The Australian government is close to a critical decision that will change the way the country's investors do business.
It will either give approval for the Australian Stock Exchange (ASX) to be taken over by the Singapore Exchange (SGX) and drag it into the world of supranational investment, or it will cave in to local interests that want to protect the exchange from foreign influence.
The chances of Singapore receiving the go-ahead are not good. It is now about politics as the deal has to be passed by an array of government bodies, and Singapore will have to convince too many people that the takeover is not detrimental to national interests.
The government of the prime minister Julia Gillard is highly unlikely to give its blessing and opposition parties are about to start a public campaign to block the takeover.
Pressure is mounting on the ASX, however. It considers itself to be a leader in mining and energy listings worldwide, but it will lose its supremacy with the merger of the London and Toronto exchanges, which will represent a total market capitalisation of US$5.87 billion (Dh21.56bn).
As the Australian investment manager Mark Nathan said this month, the merger almost has to go ahead if the Australian exchange is to compete globally.
"The Toronto-LSE tie-up only adds to the argument that you can't be an island in the global exchange landscape," Mr Nathan said. "It will certainly focus the minds of politicians."
It is not just about the LSE-Toronto deal. New York's Nasdaq OMX and Chicago's Intercontinental Exchange are the latest bourses considering a marriage, with the pair supposedly on the verge of a joint, hostile counter-bid for the New York Stock Exchange Euronext.
The NYSE Euronext has already agreed to a $10bn merger with the Deutsche Boerse.
The main argument for a merger between Australia and Singapore is that they need each other to create a super-exchange for greater economies of scale at a time when electronic exchanges are gaining market share.
But there are even more cogent arguments that demand a shake-up in Australia, one of which is that there is no diversification in the country's share market.
About a quarter of listed stocks in the main ASX 200 index account for 80 per cent of its capitalisation. Eleven stocks in the index account for half of the index and 20.3 per cent of the market is BHP, Rio, Newcrest and Woodside. The Big Four banks are 21.4 per cent and Woolworths, Wesfarmers and Telstra account for another 10 per cent.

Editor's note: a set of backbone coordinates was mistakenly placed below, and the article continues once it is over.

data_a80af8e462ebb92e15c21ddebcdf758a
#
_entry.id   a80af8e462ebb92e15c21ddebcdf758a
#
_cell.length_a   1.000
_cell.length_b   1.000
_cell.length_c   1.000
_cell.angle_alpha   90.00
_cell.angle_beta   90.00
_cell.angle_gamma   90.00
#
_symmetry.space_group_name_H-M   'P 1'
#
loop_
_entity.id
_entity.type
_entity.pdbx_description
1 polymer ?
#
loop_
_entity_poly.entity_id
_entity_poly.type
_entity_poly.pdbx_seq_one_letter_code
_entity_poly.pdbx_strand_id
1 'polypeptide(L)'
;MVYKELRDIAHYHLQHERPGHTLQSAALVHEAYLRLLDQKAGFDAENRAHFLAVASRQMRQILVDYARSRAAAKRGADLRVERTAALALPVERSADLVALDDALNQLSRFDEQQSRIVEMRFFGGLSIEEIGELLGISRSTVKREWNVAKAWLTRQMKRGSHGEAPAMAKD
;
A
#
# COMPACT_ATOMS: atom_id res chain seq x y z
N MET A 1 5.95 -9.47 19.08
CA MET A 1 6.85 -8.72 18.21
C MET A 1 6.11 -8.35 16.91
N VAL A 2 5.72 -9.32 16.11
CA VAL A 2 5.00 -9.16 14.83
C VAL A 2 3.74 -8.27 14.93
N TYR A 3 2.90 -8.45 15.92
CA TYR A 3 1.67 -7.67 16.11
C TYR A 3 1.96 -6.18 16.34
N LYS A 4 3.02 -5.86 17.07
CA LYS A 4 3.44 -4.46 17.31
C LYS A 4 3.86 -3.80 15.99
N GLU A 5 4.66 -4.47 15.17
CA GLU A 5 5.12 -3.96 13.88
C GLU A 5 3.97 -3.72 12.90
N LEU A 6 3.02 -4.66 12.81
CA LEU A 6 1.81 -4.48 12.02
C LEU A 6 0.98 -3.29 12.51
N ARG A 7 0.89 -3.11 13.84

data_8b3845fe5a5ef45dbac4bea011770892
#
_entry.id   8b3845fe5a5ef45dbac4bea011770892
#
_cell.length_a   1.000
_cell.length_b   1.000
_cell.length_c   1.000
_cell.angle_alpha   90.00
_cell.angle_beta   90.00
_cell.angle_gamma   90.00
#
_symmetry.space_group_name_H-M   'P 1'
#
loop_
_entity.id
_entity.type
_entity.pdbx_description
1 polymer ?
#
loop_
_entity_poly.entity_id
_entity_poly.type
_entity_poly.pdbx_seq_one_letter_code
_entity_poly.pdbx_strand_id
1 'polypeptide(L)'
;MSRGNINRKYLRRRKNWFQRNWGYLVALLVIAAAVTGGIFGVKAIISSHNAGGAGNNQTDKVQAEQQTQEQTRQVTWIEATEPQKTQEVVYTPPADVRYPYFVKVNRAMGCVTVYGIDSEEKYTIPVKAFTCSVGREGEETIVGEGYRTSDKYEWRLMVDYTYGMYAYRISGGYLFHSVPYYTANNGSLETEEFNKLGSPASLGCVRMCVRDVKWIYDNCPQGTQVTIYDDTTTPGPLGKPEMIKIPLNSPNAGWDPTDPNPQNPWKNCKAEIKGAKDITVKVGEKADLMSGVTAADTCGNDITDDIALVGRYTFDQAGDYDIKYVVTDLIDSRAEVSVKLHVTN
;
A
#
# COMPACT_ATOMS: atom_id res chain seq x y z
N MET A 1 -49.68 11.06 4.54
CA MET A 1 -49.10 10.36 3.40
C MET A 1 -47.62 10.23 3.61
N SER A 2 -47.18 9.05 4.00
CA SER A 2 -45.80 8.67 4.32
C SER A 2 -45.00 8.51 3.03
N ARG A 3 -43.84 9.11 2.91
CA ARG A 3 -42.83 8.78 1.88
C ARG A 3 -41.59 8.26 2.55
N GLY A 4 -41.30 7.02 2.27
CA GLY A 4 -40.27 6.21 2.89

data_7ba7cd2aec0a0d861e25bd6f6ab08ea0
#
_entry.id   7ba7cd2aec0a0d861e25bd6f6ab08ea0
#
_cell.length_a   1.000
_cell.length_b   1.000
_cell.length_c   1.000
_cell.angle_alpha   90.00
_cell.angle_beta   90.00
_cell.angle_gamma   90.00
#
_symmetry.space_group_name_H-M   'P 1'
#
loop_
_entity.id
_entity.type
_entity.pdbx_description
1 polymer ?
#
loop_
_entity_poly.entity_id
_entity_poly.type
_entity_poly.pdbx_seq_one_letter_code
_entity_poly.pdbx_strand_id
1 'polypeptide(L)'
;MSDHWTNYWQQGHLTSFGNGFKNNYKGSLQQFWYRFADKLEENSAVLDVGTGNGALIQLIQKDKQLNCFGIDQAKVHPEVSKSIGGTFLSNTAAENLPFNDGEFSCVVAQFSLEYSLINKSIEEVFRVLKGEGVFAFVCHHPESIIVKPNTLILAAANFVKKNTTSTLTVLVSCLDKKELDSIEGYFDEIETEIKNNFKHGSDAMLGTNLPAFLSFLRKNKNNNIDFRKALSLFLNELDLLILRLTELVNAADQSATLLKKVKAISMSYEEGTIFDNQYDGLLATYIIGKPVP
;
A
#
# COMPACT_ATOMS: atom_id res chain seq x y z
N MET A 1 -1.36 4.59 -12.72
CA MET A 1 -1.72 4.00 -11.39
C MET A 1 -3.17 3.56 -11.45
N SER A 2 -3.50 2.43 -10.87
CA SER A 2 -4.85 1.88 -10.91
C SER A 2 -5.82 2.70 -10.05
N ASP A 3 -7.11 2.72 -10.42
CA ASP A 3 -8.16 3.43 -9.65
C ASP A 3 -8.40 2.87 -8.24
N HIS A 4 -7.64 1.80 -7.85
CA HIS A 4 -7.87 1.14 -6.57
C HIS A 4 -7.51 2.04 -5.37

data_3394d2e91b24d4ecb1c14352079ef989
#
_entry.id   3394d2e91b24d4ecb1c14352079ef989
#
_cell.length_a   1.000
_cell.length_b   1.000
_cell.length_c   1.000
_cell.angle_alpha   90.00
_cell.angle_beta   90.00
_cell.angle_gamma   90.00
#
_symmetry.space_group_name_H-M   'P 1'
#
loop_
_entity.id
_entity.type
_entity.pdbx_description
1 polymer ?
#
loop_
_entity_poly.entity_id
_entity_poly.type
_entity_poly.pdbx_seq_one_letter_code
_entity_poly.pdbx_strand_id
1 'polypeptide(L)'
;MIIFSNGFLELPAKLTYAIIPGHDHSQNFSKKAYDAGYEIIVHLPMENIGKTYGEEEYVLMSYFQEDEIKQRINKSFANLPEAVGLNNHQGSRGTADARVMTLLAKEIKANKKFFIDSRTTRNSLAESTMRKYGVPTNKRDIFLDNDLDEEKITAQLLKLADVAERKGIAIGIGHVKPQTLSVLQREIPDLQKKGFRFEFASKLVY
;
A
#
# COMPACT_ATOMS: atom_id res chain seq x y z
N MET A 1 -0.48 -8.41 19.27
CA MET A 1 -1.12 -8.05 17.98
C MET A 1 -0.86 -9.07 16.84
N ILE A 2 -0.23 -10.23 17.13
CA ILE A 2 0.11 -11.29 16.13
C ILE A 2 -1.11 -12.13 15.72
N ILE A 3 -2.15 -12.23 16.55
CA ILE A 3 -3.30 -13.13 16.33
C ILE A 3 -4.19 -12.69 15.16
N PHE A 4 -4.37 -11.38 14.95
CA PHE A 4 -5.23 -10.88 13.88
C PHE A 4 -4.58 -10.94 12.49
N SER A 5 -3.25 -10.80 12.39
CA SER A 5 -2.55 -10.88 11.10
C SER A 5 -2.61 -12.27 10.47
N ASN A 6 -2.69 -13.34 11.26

If BHP doubled in price and the other 199 top stocks had an average return of zero, the market would still go up by 12 per cent. The index performance is not an average; it gives no reading of the combined state of listed corporations.
The problem with the ASX-SGX combination is that it is not a merger but a takeover, albeit an extremely sweet one for ASX shareholders.
SGX offered $8.4bn in cash and scrip for the ASX in October, pricing ASX shares at about $48 each - a 37 per cent premium to its value at the time.
The deal has been held up and the offer now stands at about $42 a share because of falling stock prices and fluctuating foreign exchange rates.
The deal is in both parties' interests. Singapore needs to strengthen its expertise in financial services while Australian institutional investors need a larger investment universe.
Australia now has a superannuation pool of about $1 trillion, which is expected to grow to $5tn by 2030. The biggest local companies receive most of this money but with Singapore running the show a decent-sized market for bonds, which is lacking in Australia, is likely to open.
Nobody likes the psychology of a takeover but the ASX risks being marginalised as the rest of the world takes advantage of increased liquidity and the corporate synergies of an international marriage.
When the bottom eventually drops out of the resources boom and China runs out of steam, there will be no prizes for guessing which exchange will be treated as the lesser spouse.